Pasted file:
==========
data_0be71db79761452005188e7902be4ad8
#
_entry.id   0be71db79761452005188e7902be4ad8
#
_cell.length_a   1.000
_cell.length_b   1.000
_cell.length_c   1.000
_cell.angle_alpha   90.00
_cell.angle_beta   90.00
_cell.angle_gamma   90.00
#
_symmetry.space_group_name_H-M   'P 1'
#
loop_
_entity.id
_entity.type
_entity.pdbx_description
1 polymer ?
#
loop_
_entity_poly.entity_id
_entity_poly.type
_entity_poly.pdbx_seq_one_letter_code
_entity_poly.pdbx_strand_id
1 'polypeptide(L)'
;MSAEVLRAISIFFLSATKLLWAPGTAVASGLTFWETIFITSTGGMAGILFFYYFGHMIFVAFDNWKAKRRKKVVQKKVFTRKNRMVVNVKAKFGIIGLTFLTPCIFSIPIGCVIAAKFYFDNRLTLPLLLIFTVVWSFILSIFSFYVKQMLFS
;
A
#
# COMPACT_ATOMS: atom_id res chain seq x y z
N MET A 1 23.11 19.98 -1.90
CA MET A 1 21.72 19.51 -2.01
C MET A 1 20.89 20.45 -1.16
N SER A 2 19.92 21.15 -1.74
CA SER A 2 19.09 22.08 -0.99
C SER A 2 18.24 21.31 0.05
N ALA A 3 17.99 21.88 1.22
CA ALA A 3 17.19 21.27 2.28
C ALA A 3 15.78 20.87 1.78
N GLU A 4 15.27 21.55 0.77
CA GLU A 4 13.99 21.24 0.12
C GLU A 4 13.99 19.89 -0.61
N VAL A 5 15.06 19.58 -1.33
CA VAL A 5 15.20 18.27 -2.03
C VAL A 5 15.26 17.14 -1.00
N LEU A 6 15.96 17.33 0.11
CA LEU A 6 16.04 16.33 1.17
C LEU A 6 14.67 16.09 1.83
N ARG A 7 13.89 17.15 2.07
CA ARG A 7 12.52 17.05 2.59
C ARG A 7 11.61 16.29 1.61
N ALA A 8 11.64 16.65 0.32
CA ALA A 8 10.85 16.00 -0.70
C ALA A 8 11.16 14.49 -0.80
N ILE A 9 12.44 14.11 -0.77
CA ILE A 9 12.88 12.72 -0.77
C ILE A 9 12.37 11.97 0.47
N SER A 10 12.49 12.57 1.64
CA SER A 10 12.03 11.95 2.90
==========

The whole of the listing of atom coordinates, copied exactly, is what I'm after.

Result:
data_0be71db79761452005188e7902be4ad8
#
_entry.id   0be71db79761452005188e7902be4ad8
#
_cell.length_a   1.000
_cell.length_b   1.000
_cell.length_c   1.000
_cell.angle_alpha   90.00
_cell.angle_beta   90.00
_cell.angle_gamma   90.00
#
_symmetry.space_group_name_H-M   'P 1'
#
loop_
_entity.id
_entity.type
_entity.pdbx_description
1 polymer ?
#
loop_
_entity_poly.entity_id
_entity_poly.type
_entity_poly.pdbx_seq_one_letter_code
_entity_poly.pdbx_strand_id
1 'polypeptide(L)'
;MSAEVLRAISIFFLSATKLLWAPGTAVASGLTFWETIFITSTGGMAGILFFYYFGHMIFVAFDNWKAKRRKKVVQKKVFTRKNRMVVNVKAKFGIIGLTFLTPCIFSIPIGCVIAAKFYFDNRLTLPLLLIFTVVWSFILSIFSFYVKQMLFS
;
A
#
# COMPACT_ATOMS: atom_id res chain seq x y z
N MET A 1 23.11 19.98 -1.90
CA MET A 1 21.72 19.51 -2.01
C MET A 1 20.89 20.45 -1.16
N SER A 2 19.92 21.15 -1.74
CA SER A 2 19.09 22.08 -0.99
C SER A 2 18.24 21.31 0.05
N ALA A 3 17.99 21.88 1.22
CA ALA A 3 17.19 21.27 2.28
C ALA A 3 15.78 20.87 1.78
N GLU A 4 15.27 21.55 0.77
CA GLU A 4 13.99 21.24 0.12
C GLU A 4 13.99 19.89 -0.61
N VAL A 5 15.06 19.58 -1.33
CA VAL A 5 15.20 18.27 -2.03
C VAL A 5 15.26 17.14 -1.00
N LEU A 6 15.96 17.33 0.11
CA LEU A 6 16.04 16.33 1.17
C LEU A 6 14.67 16.09 1.83
N ARG A 7 13.89 17.15 2.07
CA ARG A 7 12.52 17.05 2.59
C ARG A 7 11.61 16.29 1.61
N ALA A 8 11.64 16.65 0.32
CA ALA A 8 10.85 16.00 -0.70
C ALA A 8 11.16 14.49 -0.80
N ILE A 9 12.44 14.11 -0.77
CA ILE A 9 12.88 12.72 -0.77
C ILE A 9 12.37 11.97 0.47
N SER A 10 12.49 12.57 1.64
CA SER A 10 12.03 11.95 2.90